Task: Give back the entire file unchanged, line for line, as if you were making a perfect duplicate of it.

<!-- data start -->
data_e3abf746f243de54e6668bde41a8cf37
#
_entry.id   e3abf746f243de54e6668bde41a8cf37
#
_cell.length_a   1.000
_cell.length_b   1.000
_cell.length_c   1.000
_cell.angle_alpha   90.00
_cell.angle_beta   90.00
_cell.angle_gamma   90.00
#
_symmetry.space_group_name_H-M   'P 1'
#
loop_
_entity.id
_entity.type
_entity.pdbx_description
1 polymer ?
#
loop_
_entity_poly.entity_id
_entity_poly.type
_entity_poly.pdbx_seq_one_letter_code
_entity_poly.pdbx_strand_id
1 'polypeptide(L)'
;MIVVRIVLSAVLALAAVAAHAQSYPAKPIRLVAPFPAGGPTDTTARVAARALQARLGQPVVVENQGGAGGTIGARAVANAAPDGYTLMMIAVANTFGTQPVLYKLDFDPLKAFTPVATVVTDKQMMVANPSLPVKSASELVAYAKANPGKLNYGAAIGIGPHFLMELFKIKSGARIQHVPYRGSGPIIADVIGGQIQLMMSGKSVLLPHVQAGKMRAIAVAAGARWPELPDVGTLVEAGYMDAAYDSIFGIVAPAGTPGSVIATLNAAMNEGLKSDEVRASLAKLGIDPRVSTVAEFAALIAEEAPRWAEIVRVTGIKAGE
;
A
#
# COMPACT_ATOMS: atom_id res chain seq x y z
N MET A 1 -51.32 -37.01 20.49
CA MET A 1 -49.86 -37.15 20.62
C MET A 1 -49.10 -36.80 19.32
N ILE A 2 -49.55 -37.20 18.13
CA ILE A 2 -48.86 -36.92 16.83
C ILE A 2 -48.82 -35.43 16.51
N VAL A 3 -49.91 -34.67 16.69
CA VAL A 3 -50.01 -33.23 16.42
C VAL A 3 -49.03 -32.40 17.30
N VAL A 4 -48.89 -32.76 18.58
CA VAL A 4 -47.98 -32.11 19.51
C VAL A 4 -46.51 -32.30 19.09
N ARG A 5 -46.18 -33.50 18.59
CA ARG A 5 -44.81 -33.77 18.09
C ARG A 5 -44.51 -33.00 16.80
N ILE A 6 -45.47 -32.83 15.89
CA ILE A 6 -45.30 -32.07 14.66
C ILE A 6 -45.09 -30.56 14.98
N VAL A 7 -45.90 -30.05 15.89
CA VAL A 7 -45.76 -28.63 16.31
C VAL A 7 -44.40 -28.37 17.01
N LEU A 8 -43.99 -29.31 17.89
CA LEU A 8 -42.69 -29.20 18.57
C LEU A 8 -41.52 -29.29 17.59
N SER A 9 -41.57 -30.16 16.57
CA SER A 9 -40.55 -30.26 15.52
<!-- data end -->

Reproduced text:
data_e3abf746f243de54e6668bde41a8cf37
#
_entry.id   e3abf746f243de54e6668bde41a8cf37
#
_cell.length_a   1.000
_cell.length_b   1.000
_cell.length_c   1.000
_cell.angle_alpha   90.00
_cell.angle_beta   90.00
_cell.angle_gamma   90.00
#
_symmetry.space_group_name_H-M   'P 1'
#
loop_
_entity.id
_entity.type
_entity.pdbx_description
1 polymer ?
#
loop_
_entity_poly.entity_id
_entity_poly.type
_entity_poly.pdbx_seq_one_letter_code
_entity_poly.pdbx_strand_id
1 'polypeptide(L)'
;MIVVRIVLSAVLALAAVAAHAQSYPAKPIRLVAPFPAGGPTDTTARVAARALQARLGQPVVVENQGGAGGTIGARAVANAAPDGYTLMMIAVANTFGTQPVLYKLDFDPLKAFTPVATVVTDKQMMVANPSLPVKSASELVAYAKANPGKLNYGAAIGIGPHFLMELFKIKSGARIQHVPYRGSGPIIADVIGGQIQLMMSGKSVLLPHVQAGKMRAIAVAAGARWPELPDVGTLVEAGYMDAAYDSIFGIVAPAGTPGSVIATLNAAMNEGLKSDEVRASLAKLGIDPRVSTVAEFAALIAEEAPRWAEIVRVTGIKAGE
;
A
#
# COMPACT_ATOMS: atom_id res chain seq x y z
N MET A 1 -51.32 -37.01 20.49
CA MET A 1 -49.86 -37.15 20.62
C MET A 1 -49.10 -36.80 19.32
N ILE A 2 -49.55 -37.20 18.13
CA ILE A 2 -48.86 -36.92 16.83
C ILE A 2 -48.82 -35.43 16.51
N VAL A 3 -49.91 -34.67 16.69
CA VAL A 3 -50.01 -33.23 16.42
C VAL A 3 -49.03 -32.40 17.30
N VAL A 4 -48.89 -32.76 18.58
CA VAL A 4 -47.98 -32.11 19.51
C VAL A 4 -46.51 -32.30 19.09
N ARG A 5 -46.18 -33.50 18.59
CA ARG A 5 -44.81 -33.77 18.09
C ARG A 5 -44.51 -33.00 16.80
N ILE A 6 -45.47 -32.83 15.89
CA ILE A 6 -45.30 -32.07 14.66
C ILE A 6 -45.09 -30.56 14.98
N VAL A 7 -45.90 -30.05 15.89
CA VAL A 7 -45.76 -28.63 16.31
C VAL A 7 -44.40 -28.37 17.01
N LEU A 8 -43.99 -29.31 17.89
CA LEU A 8 -42.69 -29.20 18.57
C LEU A 8 -41.52 -29.29 17.59
N SER A 9 -41.57 -30.16 16.57
CA SER A 9 -40.55 -30.26 15.52